The dogs bark, but... Bankers weave. US debt balloons.
Wry & Dry readers might have spent the week enthralled by the antics of boguns or of bankers.
The juvenile antics of nine booze-filled Australian idiotic-adults in Malaysia hit not only the tabloid media but also the broadsheets. Mustabeen a slow week.
But the nine got off scot free . Which was, more-or-less, the fate of the CEOs of the four banks, each of whom who fronted the House Economics Committee.
What should have been a Bankers' Barbecue filled with gotcha moments (no apologies for the mixed metaphor) turned out to be a damp squib. See later how the politicians bowled up half-volleys and long-hops to experienced and well rehearsed players.
Indeed, of the banks...the dogs may bark. But the caravan moves on .
Speaking of the caravan moving on, W&D brings to the attention of readers the news that Tsar Vlad has presented a list of demands to the incoming US President.
Seriously, he announced that he wanted the US to:
- Roll back North Atlantic Treaty Organization infrastructure and reduce NATO personnel to September 2000 levels
- Repeal the sanctions on Russian officials involved in human rights violations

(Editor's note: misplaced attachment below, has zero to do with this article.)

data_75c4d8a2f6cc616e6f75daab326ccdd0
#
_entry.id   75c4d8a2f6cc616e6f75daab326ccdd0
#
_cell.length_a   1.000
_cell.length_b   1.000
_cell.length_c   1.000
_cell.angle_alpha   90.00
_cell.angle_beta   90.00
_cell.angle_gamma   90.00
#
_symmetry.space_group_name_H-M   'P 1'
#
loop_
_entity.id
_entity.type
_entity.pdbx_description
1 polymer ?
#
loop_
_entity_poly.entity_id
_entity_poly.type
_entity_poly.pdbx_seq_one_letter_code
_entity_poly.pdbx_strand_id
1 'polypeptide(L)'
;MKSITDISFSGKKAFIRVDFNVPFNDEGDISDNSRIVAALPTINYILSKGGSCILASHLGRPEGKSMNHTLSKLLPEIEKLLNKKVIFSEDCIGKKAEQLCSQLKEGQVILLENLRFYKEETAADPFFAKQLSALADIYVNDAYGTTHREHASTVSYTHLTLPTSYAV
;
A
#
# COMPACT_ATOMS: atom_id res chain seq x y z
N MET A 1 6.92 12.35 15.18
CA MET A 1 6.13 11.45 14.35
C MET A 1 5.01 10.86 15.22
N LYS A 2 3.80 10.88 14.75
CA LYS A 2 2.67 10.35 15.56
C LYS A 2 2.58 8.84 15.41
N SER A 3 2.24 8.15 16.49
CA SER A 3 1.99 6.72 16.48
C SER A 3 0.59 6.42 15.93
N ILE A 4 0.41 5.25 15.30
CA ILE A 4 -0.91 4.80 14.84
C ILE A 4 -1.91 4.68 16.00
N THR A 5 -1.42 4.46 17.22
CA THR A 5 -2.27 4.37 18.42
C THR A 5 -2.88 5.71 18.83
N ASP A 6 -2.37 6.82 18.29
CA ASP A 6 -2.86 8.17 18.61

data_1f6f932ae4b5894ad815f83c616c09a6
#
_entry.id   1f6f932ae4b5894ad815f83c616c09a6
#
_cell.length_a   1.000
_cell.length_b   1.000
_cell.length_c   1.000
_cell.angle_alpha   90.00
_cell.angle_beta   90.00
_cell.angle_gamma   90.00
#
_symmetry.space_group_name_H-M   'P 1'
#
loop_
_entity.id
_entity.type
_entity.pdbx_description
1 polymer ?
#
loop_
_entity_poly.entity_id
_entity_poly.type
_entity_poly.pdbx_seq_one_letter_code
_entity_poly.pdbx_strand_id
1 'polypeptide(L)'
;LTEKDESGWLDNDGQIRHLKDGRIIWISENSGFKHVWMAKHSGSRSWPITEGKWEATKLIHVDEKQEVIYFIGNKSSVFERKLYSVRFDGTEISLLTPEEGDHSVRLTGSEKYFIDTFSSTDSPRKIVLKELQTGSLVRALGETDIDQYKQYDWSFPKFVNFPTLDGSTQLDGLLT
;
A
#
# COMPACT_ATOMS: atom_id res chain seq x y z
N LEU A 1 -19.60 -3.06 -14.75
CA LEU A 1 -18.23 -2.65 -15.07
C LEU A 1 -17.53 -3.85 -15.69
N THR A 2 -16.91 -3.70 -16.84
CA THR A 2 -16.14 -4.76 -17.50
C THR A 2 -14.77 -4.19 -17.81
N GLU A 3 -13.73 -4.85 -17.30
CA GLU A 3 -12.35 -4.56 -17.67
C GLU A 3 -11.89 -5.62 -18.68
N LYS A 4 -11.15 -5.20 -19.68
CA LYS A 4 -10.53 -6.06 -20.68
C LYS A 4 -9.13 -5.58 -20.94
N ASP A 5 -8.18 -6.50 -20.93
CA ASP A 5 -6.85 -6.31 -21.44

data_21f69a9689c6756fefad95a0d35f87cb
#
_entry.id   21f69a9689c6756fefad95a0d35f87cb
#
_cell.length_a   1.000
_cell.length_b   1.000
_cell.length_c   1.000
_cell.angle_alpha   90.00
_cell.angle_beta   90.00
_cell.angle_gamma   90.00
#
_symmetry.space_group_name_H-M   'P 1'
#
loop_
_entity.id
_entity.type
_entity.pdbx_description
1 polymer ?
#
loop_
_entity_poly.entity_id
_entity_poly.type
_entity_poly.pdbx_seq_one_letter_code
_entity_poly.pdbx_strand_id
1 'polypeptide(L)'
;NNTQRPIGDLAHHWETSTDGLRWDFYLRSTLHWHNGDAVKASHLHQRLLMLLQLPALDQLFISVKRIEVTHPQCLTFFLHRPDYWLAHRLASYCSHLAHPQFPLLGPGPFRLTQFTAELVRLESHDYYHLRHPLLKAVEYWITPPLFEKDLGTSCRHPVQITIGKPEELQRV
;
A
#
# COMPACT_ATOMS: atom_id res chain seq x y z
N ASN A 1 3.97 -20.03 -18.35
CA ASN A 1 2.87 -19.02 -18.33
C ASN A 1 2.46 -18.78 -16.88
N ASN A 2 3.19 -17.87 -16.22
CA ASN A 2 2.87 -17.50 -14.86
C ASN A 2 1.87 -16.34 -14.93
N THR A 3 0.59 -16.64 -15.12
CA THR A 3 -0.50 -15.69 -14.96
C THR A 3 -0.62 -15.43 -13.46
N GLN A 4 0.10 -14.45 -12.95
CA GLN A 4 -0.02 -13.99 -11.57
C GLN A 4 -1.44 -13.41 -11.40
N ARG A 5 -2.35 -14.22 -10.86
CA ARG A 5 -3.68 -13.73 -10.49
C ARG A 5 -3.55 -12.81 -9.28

- Repeal all U.S. sanctions against Russian individuals and businesses
- Compensate Russians for damages incurred by U.S. sanctions and by Russia’s “forced countersanctions”
- Present a “clear plan of irreversible destruction” of U.S. surplus plutonium
He might well have asked for Alaska back . W&D suggests that instead the US offers up Sarah Palin .
But Tsar Vlad is ahead of the curve, with the US still barking about Syria...
... whilst the Russian caravan determinedly moves on.
Obama's failure to meet his self-determined benchmark of action in Syria  gave Tsar Vlad the signal of Obama's spinelessness that he needed. And now it will be up to either Clinton or Trump to do an Obama make-up and man-up. W&D suggests that Clinton is more readily equipped to do this, even without further investigation. Although a Melbourne graffiti-artist made a strong visual attempt some weeks ago, but the thought police caused the inoffensive depiction to be removed.
Speaking of things being withdrawn, Walt Disney and Alphabet (Google's holding company) have each said that they will not pursue a takeover of Twitter, the social-media company that seems to be the replacement for journalistic research. Apple has also said that it will not bid.
Twitter has yet to make a profit. Its shares, once as high as $73.31 closed at $20.66 last night.
W&D will not bother watching the next US Presidential Debate, scheduled for Sunday night (Monday, AEST). Although it promises to be more exciting than debate #1: it will be more of a town hall meeting, with audience questions. This should suit Mrs Clinton, as this is what she's been doing since she became a US Senator. Mr Trump, on the other hand, prefers rallies that resemble a hybrid (there's that word, again) of a Rolling Stones' concert and a Nuremberg rally. Attendees at each event exit on a high.
There is a difference between the two highs.
Those leaving a Rolling Stones' concert move from the hysteria of a musically-induced high to one induced by chemical substances.